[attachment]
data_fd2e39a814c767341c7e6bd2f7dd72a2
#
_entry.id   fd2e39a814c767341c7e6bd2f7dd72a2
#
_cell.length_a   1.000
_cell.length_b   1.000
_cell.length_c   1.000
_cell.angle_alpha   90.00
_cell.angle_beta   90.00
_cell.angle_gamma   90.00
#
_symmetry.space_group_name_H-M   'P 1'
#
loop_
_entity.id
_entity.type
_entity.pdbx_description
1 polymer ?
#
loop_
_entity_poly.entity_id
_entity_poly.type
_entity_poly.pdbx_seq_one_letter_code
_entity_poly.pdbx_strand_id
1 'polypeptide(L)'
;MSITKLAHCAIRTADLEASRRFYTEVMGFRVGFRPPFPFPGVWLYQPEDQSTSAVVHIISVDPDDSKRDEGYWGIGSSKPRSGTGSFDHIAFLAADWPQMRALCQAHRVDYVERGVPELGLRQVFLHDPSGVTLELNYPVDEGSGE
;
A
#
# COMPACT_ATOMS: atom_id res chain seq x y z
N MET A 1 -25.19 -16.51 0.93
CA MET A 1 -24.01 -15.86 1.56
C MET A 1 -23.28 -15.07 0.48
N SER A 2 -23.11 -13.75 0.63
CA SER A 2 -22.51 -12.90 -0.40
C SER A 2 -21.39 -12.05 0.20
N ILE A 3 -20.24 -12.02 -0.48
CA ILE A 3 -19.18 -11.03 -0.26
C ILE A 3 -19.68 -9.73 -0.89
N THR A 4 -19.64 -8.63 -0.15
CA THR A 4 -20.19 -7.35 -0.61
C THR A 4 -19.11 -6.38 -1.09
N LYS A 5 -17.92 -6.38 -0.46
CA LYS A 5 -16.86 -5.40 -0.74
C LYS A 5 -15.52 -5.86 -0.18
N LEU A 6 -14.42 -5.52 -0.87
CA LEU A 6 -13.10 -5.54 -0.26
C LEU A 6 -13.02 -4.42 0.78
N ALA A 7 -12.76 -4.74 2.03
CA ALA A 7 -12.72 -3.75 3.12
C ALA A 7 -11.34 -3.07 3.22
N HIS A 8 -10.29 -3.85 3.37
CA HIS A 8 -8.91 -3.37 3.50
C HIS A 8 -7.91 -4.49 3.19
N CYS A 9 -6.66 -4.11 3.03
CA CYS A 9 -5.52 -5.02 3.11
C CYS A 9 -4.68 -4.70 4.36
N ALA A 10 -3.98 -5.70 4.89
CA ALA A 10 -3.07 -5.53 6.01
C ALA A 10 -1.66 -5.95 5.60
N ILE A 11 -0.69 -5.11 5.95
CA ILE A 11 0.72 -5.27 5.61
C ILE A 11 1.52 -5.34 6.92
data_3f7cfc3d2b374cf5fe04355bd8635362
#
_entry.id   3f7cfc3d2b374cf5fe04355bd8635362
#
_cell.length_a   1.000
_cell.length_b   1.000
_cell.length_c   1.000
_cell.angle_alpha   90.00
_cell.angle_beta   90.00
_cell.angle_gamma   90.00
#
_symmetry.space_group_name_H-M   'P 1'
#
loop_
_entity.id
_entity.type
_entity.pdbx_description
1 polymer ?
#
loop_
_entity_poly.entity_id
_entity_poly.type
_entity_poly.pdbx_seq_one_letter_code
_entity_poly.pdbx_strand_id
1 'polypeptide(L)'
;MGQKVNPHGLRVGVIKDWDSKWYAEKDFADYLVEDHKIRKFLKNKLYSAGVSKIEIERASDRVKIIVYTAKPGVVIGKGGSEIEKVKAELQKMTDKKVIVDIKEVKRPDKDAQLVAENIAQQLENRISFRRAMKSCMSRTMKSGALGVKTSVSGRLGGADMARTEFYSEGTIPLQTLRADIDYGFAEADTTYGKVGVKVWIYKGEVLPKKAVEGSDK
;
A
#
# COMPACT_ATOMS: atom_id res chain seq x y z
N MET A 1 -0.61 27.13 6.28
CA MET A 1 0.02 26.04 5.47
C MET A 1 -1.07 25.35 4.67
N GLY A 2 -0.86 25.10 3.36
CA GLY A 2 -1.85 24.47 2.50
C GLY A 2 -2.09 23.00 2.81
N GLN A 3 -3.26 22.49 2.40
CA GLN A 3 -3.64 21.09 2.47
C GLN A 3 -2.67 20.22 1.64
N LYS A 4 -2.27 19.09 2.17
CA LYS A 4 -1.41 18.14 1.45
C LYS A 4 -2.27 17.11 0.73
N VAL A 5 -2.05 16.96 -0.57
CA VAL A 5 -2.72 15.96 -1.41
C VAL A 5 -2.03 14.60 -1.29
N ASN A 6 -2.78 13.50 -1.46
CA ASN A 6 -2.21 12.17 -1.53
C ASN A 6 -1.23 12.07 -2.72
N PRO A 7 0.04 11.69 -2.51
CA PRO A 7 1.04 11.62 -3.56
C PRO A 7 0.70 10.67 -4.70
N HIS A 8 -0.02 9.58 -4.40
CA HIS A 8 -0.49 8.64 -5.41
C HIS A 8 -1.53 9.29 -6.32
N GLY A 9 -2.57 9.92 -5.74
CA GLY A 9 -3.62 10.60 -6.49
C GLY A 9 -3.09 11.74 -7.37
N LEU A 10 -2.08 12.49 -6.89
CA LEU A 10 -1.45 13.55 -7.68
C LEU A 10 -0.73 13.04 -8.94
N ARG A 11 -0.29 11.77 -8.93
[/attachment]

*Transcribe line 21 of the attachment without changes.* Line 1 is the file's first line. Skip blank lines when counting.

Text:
_entity_poly.entity_id